Tyler Fenwick, one of the brightest young minds currently working in the sport of swimming, is dedicated to mastering the art of quality coaching. After a long day of working at the University of Tennessee as the associate men’s and women’s coach, Fenwick comes home to his new Rottweiler puppy who by no coincidence is named Knox, and continues to perfect his craft as he prepares for the next day of the grind.
“I love that dog to death,” said Fenwick.
To some, training a dog can be tough, but to Fenwick it’s easy to apply the same principles to Knox that he has applied to his athletes throughout his career.
“If I didn’t have rules and I didn’t teach him lessons and I didn’t have boundaries for him, he would be very, very unhappy. Sometimes that’s tough to do, it’s tough to be rigid with a person that you love or a dog in this case. It’s not that dissimilar with age group athletes. With any athletes, they want boundaries, they want rules, providing a structure and a plan is going to give them a lot of comfort.”
One of Fenwick’s greatest abilities as a coach is that he’s able to set up plans, follow through with them, and get results. Many coaches can plan a practice, but Fenwick plans a season, and plans a career, and creates a vision.
“The begininng of every season I sit down with the athletes that I primarily coach…I’m looking for young people who are constantly trying to progress,” Fenwick said. At the University of Tennessee, the coaches have what Fenwick calls a home room. For Fenwick it’s a room with 12 athletes that he’s primarily responsible for. Although there’s just 12 in his home room, Fenwick works with every athlete on the team.
He’s looking that athletes are, “constantly in search of doing things better, and so from year to year, looking back on the previous year what they did really well, and I want to know, what can we do better this year so that we take the next step. That’s in terms of what they’re contributing to the team, that’s in terms of their academics, their social life, and swimming.”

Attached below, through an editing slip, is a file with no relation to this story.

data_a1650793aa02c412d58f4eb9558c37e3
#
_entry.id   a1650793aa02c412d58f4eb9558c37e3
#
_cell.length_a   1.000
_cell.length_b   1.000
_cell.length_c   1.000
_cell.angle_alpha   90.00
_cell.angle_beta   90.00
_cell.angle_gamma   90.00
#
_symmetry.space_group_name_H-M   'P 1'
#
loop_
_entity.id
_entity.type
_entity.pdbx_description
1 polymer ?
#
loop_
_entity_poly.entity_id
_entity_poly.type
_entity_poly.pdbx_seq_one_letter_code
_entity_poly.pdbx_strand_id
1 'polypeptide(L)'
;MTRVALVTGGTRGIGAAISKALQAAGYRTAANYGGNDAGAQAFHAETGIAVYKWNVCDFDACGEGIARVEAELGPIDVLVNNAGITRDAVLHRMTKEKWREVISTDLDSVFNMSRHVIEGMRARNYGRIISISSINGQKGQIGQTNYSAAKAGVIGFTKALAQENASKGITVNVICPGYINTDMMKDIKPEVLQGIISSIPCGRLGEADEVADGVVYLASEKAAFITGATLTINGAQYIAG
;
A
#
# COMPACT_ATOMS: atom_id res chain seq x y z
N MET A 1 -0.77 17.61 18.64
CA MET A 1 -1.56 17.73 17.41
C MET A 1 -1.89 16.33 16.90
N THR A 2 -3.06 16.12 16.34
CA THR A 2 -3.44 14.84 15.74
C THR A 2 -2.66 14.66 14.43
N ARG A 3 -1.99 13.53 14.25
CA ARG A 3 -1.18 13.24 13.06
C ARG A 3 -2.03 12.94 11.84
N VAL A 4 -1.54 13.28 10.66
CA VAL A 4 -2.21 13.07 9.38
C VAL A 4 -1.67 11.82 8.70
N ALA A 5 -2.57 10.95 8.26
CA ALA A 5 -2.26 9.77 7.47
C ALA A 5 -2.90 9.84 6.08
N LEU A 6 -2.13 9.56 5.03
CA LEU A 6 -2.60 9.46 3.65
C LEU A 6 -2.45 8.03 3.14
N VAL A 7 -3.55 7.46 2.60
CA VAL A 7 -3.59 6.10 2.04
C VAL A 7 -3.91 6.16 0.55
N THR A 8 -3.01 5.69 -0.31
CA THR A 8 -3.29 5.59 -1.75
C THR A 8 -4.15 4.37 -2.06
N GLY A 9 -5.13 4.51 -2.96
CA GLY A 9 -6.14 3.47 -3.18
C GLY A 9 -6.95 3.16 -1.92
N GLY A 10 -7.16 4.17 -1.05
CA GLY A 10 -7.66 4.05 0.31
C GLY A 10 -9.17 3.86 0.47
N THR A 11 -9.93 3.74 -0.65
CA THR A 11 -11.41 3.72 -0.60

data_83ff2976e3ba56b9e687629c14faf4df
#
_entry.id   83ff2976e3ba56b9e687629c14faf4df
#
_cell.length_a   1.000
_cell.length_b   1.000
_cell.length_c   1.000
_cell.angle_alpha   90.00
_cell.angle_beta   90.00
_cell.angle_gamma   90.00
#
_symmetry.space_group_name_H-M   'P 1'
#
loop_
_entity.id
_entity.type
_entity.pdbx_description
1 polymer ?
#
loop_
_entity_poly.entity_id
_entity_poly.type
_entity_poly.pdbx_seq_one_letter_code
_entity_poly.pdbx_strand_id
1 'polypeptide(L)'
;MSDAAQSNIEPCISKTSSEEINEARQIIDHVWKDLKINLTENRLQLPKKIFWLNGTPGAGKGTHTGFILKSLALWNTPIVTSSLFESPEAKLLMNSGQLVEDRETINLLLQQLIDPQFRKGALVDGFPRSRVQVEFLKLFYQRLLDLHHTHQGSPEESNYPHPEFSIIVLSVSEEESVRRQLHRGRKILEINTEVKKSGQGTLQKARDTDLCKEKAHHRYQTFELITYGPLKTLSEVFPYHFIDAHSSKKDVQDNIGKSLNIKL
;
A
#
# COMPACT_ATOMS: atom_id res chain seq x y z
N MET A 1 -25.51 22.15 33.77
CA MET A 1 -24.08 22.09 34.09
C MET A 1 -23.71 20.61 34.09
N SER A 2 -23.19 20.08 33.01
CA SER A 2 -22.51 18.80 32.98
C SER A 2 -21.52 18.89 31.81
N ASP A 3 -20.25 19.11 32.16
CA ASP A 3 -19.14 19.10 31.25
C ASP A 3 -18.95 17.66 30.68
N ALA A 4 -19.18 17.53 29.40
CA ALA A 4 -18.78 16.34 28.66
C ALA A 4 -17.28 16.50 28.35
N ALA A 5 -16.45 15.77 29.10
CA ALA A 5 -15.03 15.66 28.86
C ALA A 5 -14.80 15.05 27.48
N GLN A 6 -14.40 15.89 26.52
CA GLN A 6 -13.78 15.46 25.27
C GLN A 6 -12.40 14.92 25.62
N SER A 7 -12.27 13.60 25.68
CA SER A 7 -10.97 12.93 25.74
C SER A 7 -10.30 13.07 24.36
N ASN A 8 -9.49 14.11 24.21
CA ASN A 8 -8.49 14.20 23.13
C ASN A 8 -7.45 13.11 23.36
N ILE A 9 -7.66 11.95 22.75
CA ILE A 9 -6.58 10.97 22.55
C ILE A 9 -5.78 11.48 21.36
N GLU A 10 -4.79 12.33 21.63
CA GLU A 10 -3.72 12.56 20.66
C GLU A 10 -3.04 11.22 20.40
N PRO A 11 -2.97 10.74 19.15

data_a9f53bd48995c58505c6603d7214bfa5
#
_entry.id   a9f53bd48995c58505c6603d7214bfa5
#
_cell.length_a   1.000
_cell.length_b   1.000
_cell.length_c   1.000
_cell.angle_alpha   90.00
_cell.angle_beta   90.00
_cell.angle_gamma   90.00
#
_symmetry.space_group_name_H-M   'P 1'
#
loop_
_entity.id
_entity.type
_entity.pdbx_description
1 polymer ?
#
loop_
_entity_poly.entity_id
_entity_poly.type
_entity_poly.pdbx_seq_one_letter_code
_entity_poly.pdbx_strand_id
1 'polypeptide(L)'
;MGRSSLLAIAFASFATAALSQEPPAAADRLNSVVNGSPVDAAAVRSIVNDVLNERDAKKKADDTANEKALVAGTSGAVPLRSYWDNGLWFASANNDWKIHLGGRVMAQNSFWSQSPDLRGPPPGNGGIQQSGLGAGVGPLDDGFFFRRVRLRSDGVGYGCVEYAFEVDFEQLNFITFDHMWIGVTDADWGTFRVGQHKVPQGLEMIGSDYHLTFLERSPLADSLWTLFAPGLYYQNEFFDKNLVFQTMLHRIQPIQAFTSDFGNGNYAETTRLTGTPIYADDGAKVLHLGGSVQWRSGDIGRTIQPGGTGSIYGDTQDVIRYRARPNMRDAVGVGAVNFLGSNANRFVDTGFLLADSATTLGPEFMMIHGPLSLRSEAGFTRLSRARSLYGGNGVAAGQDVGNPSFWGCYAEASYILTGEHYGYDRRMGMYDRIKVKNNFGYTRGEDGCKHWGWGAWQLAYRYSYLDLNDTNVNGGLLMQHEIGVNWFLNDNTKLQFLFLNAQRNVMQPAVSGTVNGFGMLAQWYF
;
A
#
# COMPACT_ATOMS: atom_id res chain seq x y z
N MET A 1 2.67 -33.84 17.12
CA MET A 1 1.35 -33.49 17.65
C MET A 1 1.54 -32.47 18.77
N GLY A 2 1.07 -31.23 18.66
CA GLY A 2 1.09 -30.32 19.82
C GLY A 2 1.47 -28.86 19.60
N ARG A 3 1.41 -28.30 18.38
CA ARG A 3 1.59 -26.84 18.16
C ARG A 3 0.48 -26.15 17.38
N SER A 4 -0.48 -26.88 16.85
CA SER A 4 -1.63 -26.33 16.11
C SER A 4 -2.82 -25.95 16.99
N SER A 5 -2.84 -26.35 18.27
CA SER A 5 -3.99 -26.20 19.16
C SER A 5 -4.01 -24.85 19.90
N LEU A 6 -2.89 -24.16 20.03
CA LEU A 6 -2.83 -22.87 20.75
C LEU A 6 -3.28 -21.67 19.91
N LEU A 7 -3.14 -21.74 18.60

Fenwick’s next step is to listen to the athlete, and hear what they want in order to develop a unique plan that will help them achieve their own goals. When developing individualized plans for his athletes, every athlete gets a chance at success.
“We’re not forcing round pegs into square holes. Everyone has a unique plan.”
Once an overall plan is set in place, Fenwick looks to make sure his athletes are following the plans day in and day out. According to Fenwick, the only way to make sure you’re getting the best out of your athletes is constant communication.
“I text with them frequently, I’ll pull them aside. There’s lots of times we’ll sit down in little groups and talk about different topics,” said Fenwick. “What I’ll also do is pull them aside. How’re you doing, how’s school going, it doesn’t have to be about swimming. It can be about anything, just letting them know that you care and then they’re going to open up to you and they’re going to trust you. Trust is so important.”
Benjamin Franklin once said that by failing to prepare you are preparing to fail. Fenwick applies that principle to coaching as well, always making sure that his athletes are aware of what they’re doing, why they’re doing it, and are ready to do it.